Happy Friday! We made it! Although I typically have pretty crazy week days, this week marked my first official week back in the classroom. That's right- I survived my first week of interior design classes at the Art Institute!! If we happen to be new friends, I'd love to catch you up on what's been happening in my life. Although I don't often get too personal on my blog, today I felt compelled to share my story, in case it might speak to someone or encourage them to take a risk.
But wouldn't you know, I began experiencing a certain uneasiness about two months in to my new job. Deep down, I wasn't fulfilled. I often asked myself, "Is this it?" Had I truly gone to college and spent my whole life preparing to enter the workforce, only to experience unhappiness and disillusionment 2 months in to my new career? So, I did what I figured any normal person would do- I became really good at suppressing that unhappiness! I lied to everyone about "how much I loved my new job" and "yes, I do enjoy what I do" and "yes, I am lucky to have a stable job in an uncertain economy." I had always heard you weren't supposed to like your job, so I figured it was normal to hate going to work.
To satiate my creativity, I started a blog, I read design websites, and I antiqued and dreamed of decorating my first home. I regretted that I hadn't majored in a more creative field, but I also knew I had a good major and that I should make the most of it. In my free time, I could do what I really loved to do: design.
This kept me satisfied for a good year or so, until finally I couldn't deny the fact that it wasn't normal to cry everyday when you left work. It wasn't normal to count how many years I had left til retirement at the age of 23. Although it seems so simple to me now, I had no idea how I could ever change career paths. So I started reading stories of other bloggers who had taken a similar leap of faith, quit their jobs, and chased their dreams. People like Alex, Liz, Mackenzie, Roxy, and Julia. I emailed fellow bloggers for advice and support, asking what they did to make a change, to pursue their passion despite the risk. And, I prayed. A lot. I knew that God wanted me to be in a role that glorified Him the most. In my mind, I thought that that could be interior design. But maybe it wasn't. So I prayed simply for the proper doors to be opened or closed and that the path I should follow be made clear.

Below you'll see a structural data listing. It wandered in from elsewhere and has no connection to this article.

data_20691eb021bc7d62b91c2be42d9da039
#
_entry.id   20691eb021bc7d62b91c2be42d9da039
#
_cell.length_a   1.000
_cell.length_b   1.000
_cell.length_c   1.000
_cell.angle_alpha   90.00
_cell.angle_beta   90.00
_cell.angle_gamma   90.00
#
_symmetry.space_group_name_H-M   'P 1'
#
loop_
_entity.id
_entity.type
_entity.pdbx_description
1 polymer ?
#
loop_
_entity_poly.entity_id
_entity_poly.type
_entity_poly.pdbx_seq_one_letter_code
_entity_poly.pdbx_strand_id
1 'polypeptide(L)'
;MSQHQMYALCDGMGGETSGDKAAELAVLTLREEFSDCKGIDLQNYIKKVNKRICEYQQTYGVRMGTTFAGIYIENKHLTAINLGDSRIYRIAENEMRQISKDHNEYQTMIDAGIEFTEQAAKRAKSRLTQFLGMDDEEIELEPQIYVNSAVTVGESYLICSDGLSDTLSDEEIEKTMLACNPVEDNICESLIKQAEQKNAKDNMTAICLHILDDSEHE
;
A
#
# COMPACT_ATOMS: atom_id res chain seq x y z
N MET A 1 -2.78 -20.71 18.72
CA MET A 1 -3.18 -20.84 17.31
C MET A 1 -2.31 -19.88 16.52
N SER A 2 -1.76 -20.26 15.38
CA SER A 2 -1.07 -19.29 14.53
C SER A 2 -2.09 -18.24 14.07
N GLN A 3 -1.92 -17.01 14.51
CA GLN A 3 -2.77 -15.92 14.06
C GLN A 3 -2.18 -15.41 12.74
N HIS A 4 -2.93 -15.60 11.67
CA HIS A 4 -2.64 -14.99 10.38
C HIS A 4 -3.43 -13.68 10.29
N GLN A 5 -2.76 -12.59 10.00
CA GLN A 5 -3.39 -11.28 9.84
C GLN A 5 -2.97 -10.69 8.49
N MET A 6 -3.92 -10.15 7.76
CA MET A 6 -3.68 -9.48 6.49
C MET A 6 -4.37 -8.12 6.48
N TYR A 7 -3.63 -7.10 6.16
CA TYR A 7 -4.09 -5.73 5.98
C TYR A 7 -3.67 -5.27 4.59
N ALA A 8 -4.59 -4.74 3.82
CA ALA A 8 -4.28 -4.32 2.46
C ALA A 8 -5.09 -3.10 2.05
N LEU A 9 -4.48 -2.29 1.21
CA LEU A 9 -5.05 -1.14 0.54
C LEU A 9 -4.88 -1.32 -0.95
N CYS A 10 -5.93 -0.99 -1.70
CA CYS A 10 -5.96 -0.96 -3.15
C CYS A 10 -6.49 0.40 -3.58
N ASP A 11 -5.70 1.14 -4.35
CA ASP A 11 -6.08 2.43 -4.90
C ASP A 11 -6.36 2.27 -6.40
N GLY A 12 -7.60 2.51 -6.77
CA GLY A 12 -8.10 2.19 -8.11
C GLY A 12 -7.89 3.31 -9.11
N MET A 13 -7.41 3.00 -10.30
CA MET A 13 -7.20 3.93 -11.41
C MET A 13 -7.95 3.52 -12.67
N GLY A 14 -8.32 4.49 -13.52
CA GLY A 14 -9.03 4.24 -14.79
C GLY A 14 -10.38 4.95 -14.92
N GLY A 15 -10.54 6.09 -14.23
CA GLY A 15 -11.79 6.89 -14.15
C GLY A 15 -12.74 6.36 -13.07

And after praying, I sent out a few emails on a whim and applied to the Art Institute of Houston for their interior design program. I knew that my current job could help me pay for school, and thought the temporary answer might be to continue working during the day and go to school at night. Still, I sent an email out to the builder that built my parent's home and asked if she knew of any interior designers that might need an assistant or an intern. And then I waited.
And once I was sure the builder had brushed off my email, I woke up one morning and saw an email from her. Yes, she did in fact know of a few designers who needed help. She would call them and get back to me soon. And there I sat, in utter shock. Was this it?
A whirlwind of three days went by where I interviewed with a residential interior design firm and was offered a position assisting them and I was accepted in to the Art Institute of Houston. The right doors had been opened, and the path (at least for now) had been made clear. And for the next week or so, I was thrust in to a constant state of amazement. Had this truly happened?
I don't want to appear too idealistic. This has not been an easy process. Of course, there was resistance from my parents, snide comments from coworkers, a few "why would you go back to school?" remarks. But for the most part, there has been support and encouragement. My passion finally outweighed my fear and I knew I just had to go for it.
At the end of the day, if I won't listen to my heart and make the necessary changes to find fulfillment in my career, than do I really believe in myself? If I don't believe in myself, who will? There is so much negativity in the world, and I quickly learned in my first job that people resent those who are bold enough to take serious risks. I have been so inspired by the blogging community and all the passion I see in fellow bloggers. You all inspire me to work harder, dream bigger, and get back up when I fall down. I hope that if you have an uneasiness about your career path, you will recognize that and address it much sooner than I did. You truly can do it! I am living proof.